Frank McCarty—Compositions

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Paraphrase Duos for Two Guitars (1986) [14:59]
Poly-ethnic style

Two Guitars

Publisher:
Soundlib Press

Recording:
McCarty: Guitars

This trans-ethnic composition, based upon European, Asian, and American sources, expresses both the universality and versatility of the guitar.

Program Note:
Notes from Duos album
Paraphrase Duos for two guitars (1986) [15:14] was commissioned by the husband and wife duo, Neil and Tami Caulkins. This poly-ethnic composition, based upon European, Asian, and American sources, expresses both the universality and versatility of the guitar. After all, the guitar, in one form or another, is the most popular and widely used instrument in the world. Its distinctive plucked-string sound is commonly heard in ethnic, popular and classical musics. Professional schools of virtuoso performance are found in many eastern and western cultures. Thanks to its portability and initial simplicity, the guitar is as well, the most common instrument played by ordinary people. Without it, such American styles as blues, folk, and rock as we know them today could not exist.

After Rameau [4:20] takes a minuet of the French Baroque and treats it almost as if it were a piece of clay or dough. The original material is playfully segmented, compressed, stretched and overlapped. A wide range of registers and tempi are employed while exploiting such musical devices as hocket and imitation.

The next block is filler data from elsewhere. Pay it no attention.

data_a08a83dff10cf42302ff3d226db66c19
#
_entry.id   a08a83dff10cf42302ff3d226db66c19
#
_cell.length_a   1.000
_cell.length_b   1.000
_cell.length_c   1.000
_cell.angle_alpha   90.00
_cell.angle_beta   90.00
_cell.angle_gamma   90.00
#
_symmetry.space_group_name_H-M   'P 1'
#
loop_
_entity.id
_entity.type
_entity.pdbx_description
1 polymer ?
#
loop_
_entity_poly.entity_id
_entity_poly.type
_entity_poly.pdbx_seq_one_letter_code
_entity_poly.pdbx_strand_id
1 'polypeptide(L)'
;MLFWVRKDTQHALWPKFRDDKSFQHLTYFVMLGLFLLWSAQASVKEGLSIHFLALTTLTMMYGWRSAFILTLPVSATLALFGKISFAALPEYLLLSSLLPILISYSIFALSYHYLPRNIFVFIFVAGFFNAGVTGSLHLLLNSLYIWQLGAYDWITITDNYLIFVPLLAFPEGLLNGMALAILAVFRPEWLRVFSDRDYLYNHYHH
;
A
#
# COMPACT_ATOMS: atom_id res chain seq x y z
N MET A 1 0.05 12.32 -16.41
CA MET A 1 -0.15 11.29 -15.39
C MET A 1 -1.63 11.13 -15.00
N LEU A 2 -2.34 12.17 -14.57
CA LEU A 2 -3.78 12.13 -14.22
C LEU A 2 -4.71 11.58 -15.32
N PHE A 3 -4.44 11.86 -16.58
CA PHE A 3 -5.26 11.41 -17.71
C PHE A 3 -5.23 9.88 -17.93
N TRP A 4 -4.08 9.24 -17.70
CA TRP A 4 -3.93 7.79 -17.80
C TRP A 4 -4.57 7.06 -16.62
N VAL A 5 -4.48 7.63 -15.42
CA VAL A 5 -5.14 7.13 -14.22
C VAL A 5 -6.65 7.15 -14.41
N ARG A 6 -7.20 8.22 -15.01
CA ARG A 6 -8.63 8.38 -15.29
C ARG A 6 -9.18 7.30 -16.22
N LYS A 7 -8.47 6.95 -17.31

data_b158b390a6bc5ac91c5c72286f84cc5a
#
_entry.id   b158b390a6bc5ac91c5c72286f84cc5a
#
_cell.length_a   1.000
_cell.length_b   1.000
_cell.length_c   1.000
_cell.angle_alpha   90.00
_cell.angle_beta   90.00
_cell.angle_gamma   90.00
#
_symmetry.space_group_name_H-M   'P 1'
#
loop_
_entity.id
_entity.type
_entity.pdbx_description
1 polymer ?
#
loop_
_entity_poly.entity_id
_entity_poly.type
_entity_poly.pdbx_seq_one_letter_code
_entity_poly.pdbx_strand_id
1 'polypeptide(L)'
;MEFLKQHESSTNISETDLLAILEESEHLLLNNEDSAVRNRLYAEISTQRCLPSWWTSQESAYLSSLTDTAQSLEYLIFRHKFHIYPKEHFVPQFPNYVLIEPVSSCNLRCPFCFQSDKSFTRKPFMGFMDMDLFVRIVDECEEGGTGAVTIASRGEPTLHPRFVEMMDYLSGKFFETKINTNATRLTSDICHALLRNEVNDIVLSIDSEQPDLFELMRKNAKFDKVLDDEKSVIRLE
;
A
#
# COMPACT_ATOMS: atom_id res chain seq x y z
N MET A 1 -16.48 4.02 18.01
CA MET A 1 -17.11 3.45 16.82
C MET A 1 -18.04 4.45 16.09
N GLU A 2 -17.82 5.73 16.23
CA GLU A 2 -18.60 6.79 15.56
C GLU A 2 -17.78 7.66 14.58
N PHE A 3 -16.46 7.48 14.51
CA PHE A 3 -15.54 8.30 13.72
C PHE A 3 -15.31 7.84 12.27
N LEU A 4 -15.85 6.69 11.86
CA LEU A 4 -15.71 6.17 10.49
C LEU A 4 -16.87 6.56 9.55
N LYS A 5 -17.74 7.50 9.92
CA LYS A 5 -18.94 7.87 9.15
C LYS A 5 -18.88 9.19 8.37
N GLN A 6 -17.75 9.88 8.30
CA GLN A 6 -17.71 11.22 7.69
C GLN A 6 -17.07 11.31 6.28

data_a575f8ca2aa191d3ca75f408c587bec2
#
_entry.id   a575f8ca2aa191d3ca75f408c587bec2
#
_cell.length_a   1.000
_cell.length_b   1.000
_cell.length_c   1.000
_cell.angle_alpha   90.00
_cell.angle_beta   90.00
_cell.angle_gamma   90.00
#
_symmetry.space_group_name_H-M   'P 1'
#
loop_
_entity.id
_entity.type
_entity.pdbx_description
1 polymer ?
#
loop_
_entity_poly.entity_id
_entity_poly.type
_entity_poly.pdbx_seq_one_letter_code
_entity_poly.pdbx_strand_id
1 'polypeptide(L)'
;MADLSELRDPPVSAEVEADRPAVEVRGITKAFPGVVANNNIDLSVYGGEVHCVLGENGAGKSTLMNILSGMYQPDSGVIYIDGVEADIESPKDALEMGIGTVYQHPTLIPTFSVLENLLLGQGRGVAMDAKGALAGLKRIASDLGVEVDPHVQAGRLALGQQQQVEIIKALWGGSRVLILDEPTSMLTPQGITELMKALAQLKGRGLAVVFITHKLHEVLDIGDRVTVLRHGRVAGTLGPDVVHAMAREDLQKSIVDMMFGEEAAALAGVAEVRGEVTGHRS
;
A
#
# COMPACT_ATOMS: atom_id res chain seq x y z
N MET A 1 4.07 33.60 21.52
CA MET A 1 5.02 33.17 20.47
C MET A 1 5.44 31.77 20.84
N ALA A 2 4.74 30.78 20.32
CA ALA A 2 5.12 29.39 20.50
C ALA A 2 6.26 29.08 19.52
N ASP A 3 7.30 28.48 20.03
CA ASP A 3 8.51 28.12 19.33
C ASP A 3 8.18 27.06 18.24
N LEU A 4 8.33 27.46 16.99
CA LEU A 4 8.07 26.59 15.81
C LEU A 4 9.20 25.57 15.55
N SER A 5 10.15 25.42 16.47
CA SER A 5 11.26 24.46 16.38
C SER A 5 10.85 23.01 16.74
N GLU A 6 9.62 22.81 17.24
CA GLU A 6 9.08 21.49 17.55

Nara Image [6:23] was conceived as a musical silk painting. Its influence came from a trip by my mother and me to that region, well known for its forested mountains and ancient temples. The piece includes portions of two Japanese folk songs: "Oedo Nihon Bashi" and "Kuroda Bushi." This duo also evokes a wide variety of sounds and textures associated with Japanese music and demonstrates both the imitative and evocative
qualities of the guitar.

Mississippi [4:16] is a composition that grew from a single measure of "Mississippi" John Hurt's ragtime-blues style of playing. His legendary and highly innovative technique was a significant element in the development of the American popular guitar style. A dance-like nature of repeating musical sections is employed as the tempo increases from unit to unit. The overall form of the piece is based on the letter-form of its title.

Notes from Guitars album
This trans-ethnic composition, based upon European, Asian, and American sources, expresses both the universality and versatility of the guitar. The first duo, "after Rameau," treats a minuet of the French Baroque almost as if it were a piece of clay or dough: the original material is segmented, compressed, stretched and overlapped. The second, "Nara image," conceived as a musical silk-painting, includes portions of two Japanese folk songs: 'Oedo Nihon Bashi' and 'Kuroda Bushi.' It employs a wide variety of sounds and textures and demonstrates both the imitative and evocative abilities of the instrument. The entire third duo grew from a single measure of "Mississippi" John Hurt's ragtime-blues style of playing. His legendary innovative technique became a significant element of what could now be characterized as the American popular guitar style. These pieces were commissioned and first performed by the husband and wife guitar duo, Neil and Tamara Caulkins.